When you think of nefarious bad guys trying to steal your personal information across the internet, what do you see? Maybe a scrawny kid in a hoodie, sitting alone in a dark basement with only the light of a computer monitor to see by? Maybe they have strangely hypnotic eyes or an impressive beard?

Furthermore, what do you picture this “bad guy” doing? You’d likely imagine someone going up against big corporations or corrupt politicians, filling a classic anti-hero role. Or, possibly someone who is the jealous, anti-social villain type trying to sow chaos and disrupt the order of a world that ostracized them.

Our pop culture perception of cybercrime revolves around tropes like these ⁠— and for one reason: they’re considered “entertaining.” But that doesn’t make them true.

When that’s the image of cybercrime you have in your head, it’s easy to assume you can avoid being a target of cybercriminals by keeping a low profile. Nobody is ever going to try to hack into your personal email and blackmail you if you didn’t upset any vengeful villain today, right? Or, they’re not going to infiltrate your company’s network if you’re not polluting around the globe or accepting bribes from authoritarian regimes, right?

Based on pop culture tropes, it’s easy to believe that most people probably have nothing to worry about. They’re not interesting enough, big enough, or callous enough to make an interesting target from a vengeful anti-hero.

The reality, however, is that many of the faces of modern cybercrime don’t look like what we see in movies.

They’re much harder to spot, precisely because in many cases, they look a lot more like legitimate businesses than you might expect. The work they might do day-to-day to steal personal information and disrupt businesses is pretty boring.

So, what motivates a modern-day hacker anyway?

Personal Information as Currency

Personal information is a major currency of these illegitimate hacker “businesses.”

When stolen and aggregated, personal information can be sold for a tidy profit, and it’s a lot easier to try to get into your business’s data than to try to gather their own to sell.

In many cases, it doesn’t even require much effort: many sites in less savory corners of the internet will sell aggregated collections of email addresses and passwords that have been gathered from past data breaches. From there, all it takes is a bit of unsophisticated scripting to use these aggregated emails and passwords to try to log into different websites across the internet.

In this case it doesn’t matter who you are. You don’t have to be an attractive target, you just have to be a possible one.

These folks aren’t looking to only hit the biggest, most valuable businesses. It’s a case of quantity over quality: take a few thousand emails and passwords, see how many of them work out against high value services (like email providers or CRMs) and then see what kind of data you can pull out of those accounts to sell. Or, how you can use those accounts to disseminate phishing emails or ransomware. It’s a numbers game.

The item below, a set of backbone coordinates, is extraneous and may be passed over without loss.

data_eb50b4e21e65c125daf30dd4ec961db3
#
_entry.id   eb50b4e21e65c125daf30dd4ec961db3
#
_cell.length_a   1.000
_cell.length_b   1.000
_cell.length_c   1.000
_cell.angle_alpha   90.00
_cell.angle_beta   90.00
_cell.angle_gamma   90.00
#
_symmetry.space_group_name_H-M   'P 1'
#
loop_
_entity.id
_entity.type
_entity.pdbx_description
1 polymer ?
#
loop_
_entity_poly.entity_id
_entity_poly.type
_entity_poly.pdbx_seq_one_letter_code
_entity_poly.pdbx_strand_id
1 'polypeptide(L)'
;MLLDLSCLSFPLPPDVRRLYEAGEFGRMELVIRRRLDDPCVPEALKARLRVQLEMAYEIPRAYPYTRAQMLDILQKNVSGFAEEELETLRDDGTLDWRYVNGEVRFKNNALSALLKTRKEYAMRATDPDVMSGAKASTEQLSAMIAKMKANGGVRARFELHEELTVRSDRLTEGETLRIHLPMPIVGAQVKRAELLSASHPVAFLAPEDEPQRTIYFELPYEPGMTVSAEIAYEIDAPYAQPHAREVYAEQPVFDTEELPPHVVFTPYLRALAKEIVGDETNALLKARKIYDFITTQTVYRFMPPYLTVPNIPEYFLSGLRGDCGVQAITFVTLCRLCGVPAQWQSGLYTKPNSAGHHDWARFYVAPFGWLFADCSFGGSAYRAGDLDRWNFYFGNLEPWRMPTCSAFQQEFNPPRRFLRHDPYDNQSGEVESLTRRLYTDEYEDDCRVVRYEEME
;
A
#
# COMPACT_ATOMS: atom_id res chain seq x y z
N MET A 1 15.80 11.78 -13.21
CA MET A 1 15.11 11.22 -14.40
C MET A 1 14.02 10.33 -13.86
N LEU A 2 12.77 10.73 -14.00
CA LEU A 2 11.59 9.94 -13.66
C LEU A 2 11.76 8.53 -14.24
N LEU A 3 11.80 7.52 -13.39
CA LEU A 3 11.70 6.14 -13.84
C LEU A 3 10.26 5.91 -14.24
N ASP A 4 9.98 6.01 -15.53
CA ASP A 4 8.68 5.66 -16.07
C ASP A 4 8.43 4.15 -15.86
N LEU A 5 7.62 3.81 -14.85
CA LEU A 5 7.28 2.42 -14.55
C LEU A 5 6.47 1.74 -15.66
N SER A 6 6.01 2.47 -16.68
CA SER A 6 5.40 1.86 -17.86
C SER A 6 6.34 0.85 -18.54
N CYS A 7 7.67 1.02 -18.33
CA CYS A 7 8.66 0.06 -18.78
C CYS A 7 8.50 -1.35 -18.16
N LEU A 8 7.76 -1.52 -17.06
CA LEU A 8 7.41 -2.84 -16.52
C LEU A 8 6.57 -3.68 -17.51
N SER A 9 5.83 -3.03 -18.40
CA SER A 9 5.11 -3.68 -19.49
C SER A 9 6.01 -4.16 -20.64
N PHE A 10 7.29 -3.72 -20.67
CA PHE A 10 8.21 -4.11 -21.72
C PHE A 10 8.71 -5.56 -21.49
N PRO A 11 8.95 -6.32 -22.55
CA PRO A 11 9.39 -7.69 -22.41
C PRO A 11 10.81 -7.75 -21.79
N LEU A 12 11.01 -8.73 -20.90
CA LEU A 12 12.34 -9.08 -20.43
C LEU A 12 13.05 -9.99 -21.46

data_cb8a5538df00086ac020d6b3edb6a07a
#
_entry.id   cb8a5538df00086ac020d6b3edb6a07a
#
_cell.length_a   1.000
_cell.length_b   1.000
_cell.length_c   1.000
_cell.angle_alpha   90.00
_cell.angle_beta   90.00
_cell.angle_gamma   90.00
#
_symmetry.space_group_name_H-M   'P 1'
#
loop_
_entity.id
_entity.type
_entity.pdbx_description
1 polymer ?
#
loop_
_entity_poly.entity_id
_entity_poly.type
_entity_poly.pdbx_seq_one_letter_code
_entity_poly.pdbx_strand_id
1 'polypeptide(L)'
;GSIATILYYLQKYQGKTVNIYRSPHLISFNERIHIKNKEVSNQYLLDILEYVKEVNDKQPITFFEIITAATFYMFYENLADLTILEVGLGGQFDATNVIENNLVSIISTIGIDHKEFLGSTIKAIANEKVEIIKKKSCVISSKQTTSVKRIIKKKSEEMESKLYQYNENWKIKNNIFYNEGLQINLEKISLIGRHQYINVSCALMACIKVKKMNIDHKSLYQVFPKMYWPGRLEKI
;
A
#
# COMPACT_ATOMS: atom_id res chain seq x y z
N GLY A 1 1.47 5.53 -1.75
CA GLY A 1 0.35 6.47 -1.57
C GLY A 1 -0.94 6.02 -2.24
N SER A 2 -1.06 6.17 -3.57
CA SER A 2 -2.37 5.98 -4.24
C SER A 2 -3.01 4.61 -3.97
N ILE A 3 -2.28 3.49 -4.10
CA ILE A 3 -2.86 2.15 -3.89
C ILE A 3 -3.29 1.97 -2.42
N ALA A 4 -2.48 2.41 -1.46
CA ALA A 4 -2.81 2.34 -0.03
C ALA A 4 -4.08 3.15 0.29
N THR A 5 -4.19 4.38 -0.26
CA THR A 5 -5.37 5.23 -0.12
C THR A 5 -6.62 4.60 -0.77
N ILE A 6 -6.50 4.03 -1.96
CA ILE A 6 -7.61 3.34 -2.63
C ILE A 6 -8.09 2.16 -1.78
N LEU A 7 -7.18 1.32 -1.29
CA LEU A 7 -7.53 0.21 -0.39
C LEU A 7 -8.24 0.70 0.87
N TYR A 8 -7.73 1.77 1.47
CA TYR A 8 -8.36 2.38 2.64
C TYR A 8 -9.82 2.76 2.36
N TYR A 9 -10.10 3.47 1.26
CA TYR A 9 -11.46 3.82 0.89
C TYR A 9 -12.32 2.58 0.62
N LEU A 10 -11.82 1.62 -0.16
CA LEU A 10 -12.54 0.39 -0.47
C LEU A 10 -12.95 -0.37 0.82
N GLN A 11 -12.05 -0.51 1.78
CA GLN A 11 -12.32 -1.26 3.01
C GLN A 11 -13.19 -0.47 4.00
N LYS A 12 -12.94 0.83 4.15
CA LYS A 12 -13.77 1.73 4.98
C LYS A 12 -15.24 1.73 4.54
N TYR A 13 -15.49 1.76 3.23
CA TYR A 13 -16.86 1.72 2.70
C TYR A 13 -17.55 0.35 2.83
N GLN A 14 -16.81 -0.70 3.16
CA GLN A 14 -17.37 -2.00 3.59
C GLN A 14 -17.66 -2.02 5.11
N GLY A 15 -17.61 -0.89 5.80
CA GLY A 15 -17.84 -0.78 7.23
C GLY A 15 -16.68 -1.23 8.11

Cashflow, Not World Domination

Now, websites are aware of these kinds of attacks and have protections in place to combat them. Attackers can push back on those protections if they’re invested enough.

Since cybercrime cost the world just under a trillion dollars in 2020 alone, it’s clear that these organizations are stepping up their game because they know, just like you do, that there’s a ton of value in the information and tools that your business uses. The best thing you can do is protect yourself and your business with tools like multi-factor authentication.

If you need more evidence that these folks are some bizarro world businesses, look no further than the statement released by Darkside, the group whose ransomware attack brought down the Colonial Oil Pipeline and caused gas prices to spike in May of 2021.

“We are apolitical, we do not participate in geopolitics, do not need to tie us with a defined government and look for other our motives.

Our goal is to make money and not creating problems for society.

These groups are interested in cash flow, not world domination⁠ — and they use things like ransomware to get large companies and organizations to pay up.

In these cases, larger organizations are obviously more attractive targets, but ransomware against individuals via phishing schemes can also net a sizable payout.

Start Protecting Your Business

When you think of hackers in the future, I’d like to propose a different framework than someone who looks like Rami Malek or Keanu Reeves.

A lot of hackers look and behave like legitimate businesses, even if they do illegitimate things. Maybe they work a regular nine to five schedule. Maybe they take vacations with their kids and partners. They’re trying to build a business too ⁠— but their business is built on theft and exploitation of your business, and the data and trust of your customers.

As stewards of your customers’ data, you have to do everything in your power to help keep their data safe. Here are a few resources to help you get started:


HubSpot Academy Content and Webinars:

You’ve done a great job of building relationships, communities, and image around your business. You can do a great job of keeping all that secure, too⁠ — and be a steward your customers can trust.

Read the latest on data protection and security from HubSpot.

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